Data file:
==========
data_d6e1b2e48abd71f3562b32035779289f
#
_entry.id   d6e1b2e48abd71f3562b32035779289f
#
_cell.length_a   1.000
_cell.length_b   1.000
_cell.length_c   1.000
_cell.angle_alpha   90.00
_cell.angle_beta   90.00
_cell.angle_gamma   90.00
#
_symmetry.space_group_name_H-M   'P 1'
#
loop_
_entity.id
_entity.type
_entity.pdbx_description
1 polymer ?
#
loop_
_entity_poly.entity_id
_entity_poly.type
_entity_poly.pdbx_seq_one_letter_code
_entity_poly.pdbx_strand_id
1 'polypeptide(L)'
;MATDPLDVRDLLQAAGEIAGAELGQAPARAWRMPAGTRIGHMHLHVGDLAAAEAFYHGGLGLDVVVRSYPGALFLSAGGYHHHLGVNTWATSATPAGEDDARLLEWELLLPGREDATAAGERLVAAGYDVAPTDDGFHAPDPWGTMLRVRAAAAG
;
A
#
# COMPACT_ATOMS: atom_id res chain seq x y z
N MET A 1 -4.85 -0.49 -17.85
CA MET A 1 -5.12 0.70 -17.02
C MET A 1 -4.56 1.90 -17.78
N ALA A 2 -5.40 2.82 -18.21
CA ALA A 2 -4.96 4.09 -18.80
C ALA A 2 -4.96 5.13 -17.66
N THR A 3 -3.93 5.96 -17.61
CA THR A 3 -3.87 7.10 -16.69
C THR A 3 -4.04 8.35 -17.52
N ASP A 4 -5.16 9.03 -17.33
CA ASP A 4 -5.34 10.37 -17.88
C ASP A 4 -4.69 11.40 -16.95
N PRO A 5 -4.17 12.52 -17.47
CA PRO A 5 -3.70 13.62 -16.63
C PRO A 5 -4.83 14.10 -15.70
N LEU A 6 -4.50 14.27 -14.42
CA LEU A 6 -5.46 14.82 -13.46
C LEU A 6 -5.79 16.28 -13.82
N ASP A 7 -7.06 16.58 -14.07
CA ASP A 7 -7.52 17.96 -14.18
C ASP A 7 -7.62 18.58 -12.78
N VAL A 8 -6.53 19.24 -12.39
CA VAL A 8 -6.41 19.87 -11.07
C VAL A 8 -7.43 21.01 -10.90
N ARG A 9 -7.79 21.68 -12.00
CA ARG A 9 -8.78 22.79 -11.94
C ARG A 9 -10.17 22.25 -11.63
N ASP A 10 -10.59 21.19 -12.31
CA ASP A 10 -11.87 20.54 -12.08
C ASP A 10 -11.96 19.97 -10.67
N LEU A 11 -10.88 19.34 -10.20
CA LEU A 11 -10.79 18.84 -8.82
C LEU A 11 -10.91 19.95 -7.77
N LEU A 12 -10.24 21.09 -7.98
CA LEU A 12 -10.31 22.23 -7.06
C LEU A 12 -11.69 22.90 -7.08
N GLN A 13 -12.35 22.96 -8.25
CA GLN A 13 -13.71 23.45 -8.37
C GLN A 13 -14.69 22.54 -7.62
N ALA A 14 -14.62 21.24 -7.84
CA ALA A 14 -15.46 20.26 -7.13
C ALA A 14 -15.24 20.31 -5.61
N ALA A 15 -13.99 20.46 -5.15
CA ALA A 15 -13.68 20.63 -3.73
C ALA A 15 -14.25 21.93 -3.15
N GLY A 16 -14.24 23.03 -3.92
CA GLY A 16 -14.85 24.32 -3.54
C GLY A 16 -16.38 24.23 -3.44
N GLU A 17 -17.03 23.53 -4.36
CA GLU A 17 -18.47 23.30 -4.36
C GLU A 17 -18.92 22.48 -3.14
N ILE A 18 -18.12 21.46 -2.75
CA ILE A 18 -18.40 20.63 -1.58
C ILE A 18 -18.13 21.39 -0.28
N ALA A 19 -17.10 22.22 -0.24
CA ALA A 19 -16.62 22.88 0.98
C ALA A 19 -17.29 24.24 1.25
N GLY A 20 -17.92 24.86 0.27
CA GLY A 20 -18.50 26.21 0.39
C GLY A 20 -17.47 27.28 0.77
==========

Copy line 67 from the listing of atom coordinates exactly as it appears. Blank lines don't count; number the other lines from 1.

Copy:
N GLN A 13 -12.35 22.96 -8.25